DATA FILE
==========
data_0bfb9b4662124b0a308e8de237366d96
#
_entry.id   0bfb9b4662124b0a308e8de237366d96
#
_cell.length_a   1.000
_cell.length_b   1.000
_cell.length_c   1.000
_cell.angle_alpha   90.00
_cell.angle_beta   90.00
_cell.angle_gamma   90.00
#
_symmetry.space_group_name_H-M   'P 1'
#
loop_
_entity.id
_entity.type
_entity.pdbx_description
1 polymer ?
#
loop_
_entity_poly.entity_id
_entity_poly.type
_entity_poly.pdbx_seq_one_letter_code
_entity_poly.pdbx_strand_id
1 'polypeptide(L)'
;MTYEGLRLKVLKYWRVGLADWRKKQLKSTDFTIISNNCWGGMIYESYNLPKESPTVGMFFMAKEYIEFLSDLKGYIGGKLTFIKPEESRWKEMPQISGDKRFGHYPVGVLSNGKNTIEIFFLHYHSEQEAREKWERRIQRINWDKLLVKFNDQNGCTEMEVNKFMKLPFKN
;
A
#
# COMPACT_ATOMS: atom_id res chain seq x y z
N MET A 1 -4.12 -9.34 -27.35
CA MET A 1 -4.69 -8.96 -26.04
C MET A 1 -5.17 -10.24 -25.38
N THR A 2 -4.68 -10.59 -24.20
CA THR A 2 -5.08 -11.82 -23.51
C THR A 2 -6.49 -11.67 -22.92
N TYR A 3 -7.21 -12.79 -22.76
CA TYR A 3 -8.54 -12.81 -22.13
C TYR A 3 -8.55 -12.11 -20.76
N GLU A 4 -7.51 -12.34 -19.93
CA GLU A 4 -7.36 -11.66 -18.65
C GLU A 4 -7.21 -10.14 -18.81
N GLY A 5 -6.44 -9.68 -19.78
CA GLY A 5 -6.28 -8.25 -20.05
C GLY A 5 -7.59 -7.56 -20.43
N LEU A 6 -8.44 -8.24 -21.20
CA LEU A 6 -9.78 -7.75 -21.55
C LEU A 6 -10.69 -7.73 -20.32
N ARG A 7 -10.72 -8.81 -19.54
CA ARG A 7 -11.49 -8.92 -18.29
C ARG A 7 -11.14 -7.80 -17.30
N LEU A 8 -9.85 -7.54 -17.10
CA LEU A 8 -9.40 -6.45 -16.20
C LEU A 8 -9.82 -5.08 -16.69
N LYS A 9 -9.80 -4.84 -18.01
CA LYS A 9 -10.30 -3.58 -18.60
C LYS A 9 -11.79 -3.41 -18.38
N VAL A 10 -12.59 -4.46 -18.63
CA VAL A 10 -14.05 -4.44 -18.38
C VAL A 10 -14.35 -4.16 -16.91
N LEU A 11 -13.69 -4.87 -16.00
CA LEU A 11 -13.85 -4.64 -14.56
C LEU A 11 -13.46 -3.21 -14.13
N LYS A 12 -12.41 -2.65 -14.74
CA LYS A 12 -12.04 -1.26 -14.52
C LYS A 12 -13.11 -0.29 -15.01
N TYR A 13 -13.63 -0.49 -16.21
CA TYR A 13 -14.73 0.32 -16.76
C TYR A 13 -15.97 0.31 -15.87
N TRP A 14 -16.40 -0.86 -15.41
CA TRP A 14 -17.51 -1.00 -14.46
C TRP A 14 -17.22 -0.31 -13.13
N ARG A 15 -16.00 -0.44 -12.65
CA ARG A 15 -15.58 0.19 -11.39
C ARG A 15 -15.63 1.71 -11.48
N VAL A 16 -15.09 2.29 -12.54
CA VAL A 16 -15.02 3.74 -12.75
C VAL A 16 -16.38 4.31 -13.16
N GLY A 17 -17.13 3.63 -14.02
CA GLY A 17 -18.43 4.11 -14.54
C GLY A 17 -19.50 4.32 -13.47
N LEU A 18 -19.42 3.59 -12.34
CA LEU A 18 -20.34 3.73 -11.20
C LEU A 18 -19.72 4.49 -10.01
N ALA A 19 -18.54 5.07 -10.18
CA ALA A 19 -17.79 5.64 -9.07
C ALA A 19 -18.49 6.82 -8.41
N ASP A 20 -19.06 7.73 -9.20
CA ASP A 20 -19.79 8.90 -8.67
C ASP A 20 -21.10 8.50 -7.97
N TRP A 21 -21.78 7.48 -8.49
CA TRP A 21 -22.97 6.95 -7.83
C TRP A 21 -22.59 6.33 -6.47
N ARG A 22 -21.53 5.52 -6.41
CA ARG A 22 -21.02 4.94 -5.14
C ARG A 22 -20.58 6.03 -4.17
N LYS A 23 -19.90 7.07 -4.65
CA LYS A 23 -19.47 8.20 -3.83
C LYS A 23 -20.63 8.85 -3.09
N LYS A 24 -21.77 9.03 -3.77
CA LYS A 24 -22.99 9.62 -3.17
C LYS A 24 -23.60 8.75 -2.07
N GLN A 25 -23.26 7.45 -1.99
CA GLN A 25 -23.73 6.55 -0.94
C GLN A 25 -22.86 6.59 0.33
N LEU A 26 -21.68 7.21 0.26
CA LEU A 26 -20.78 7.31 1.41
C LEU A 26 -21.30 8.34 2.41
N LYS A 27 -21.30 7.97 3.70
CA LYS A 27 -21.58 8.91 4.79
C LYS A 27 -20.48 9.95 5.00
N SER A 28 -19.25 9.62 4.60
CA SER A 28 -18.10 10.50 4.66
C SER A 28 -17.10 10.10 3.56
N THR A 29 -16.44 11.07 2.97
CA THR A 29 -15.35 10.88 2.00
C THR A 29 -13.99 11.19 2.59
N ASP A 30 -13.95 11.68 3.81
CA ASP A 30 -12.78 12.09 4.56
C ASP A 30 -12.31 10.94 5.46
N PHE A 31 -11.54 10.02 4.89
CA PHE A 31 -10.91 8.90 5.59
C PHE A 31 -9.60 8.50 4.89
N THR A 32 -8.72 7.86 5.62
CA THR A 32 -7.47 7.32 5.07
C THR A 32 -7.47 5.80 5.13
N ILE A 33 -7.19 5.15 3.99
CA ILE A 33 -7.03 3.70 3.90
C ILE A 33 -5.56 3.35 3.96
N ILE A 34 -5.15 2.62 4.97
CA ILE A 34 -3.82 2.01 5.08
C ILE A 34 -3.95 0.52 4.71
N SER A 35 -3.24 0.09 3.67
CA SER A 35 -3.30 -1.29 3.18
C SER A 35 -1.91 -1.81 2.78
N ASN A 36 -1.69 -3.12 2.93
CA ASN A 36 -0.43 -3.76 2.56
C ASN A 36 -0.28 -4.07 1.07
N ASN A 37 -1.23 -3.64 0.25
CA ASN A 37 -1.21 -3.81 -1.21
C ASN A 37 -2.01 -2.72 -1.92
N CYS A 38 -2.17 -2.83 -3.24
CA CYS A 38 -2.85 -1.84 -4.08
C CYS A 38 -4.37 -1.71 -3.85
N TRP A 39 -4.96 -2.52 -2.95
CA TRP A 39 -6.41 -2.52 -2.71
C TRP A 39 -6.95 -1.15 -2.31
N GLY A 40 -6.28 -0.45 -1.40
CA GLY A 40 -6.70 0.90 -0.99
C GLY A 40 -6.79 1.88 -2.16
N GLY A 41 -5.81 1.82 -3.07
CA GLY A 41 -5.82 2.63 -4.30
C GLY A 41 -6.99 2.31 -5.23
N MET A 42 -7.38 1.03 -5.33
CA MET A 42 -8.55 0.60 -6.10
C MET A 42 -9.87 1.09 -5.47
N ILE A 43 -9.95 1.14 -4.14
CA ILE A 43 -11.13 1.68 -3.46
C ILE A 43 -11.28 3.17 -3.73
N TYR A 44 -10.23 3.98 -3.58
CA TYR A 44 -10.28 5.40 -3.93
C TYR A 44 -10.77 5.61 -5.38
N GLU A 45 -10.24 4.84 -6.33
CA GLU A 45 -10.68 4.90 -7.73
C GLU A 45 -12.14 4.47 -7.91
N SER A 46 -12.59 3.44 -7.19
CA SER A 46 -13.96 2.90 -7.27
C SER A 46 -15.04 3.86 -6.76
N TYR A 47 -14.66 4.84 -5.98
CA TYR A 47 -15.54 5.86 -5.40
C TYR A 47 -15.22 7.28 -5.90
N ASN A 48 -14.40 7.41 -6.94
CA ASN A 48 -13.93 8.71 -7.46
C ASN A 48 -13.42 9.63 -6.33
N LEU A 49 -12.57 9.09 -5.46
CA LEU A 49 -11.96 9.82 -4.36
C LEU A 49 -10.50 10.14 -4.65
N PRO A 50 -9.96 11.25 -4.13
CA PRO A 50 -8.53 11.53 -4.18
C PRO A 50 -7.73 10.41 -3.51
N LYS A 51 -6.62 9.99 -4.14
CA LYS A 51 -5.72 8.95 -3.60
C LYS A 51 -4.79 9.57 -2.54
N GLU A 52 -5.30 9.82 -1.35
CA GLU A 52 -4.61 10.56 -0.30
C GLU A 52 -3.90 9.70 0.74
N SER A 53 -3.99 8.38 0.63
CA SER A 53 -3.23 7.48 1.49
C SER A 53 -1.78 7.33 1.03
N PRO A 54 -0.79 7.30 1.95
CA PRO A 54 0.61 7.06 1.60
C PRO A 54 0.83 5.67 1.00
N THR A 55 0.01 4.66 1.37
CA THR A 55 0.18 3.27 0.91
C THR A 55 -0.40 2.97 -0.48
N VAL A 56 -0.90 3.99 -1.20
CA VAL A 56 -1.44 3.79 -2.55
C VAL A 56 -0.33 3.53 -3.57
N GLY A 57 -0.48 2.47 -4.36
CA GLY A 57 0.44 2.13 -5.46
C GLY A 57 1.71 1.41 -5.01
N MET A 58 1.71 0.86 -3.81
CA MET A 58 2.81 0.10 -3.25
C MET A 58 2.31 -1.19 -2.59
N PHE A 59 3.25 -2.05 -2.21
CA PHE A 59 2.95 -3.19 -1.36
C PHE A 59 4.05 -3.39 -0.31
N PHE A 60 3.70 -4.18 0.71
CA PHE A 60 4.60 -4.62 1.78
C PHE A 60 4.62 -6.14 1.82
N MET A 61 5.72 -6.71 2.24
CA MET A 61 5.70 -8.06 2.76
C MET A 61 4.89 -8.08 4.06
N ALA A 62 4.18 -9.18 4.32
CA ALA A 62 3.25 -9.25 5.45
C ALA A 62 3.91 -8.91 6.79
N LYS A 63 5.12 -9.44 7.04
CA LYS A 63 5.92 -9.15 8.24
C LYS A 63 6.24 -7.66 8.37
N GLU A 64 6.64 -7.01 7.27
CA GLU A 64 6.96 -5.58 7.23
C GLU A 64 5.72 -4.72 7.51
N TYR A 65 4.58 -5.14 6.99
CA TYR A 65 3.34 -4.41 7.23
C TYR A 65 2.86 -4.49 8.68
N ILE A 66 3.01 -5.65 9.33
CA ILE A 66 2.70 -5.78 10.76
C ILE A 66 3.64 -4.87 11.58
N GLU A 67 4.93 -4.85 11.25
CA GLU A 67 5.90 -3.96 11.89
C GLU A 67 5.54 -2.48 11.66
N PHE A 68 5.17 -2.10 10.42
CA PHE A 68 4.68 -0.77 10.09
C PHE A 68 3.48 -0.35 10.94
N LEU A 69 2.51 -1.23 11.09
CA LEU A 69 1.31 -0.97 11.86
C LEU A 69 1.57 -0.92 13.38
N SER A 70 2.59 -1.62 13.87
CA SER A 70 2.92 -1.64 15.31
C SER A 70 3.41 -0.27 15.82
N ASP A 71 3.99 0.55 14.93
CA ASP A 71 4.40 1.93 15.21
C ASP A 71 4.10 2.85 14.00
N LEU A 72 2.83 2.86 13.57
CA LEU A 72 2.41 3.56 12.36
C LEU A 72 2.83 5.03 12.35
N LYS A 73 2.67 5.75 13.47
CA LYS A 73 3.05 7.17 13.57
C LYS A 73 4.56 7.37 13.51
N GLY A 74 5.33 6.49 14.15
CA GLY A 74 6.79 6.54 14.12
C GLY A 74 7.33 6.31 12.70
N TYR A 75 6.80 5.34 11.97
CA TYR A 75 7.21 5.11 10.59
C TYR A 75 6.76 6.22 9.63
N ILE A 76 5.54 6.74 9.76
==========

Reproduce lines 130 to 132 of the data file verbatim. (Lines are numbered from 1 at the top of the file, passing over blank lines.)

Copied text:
N ILE A 34 -5.15 2.62 4.97
CA ILE A 34 -3.82 2.01 5.08
C ILE A 34 -3.95 0.52 4.71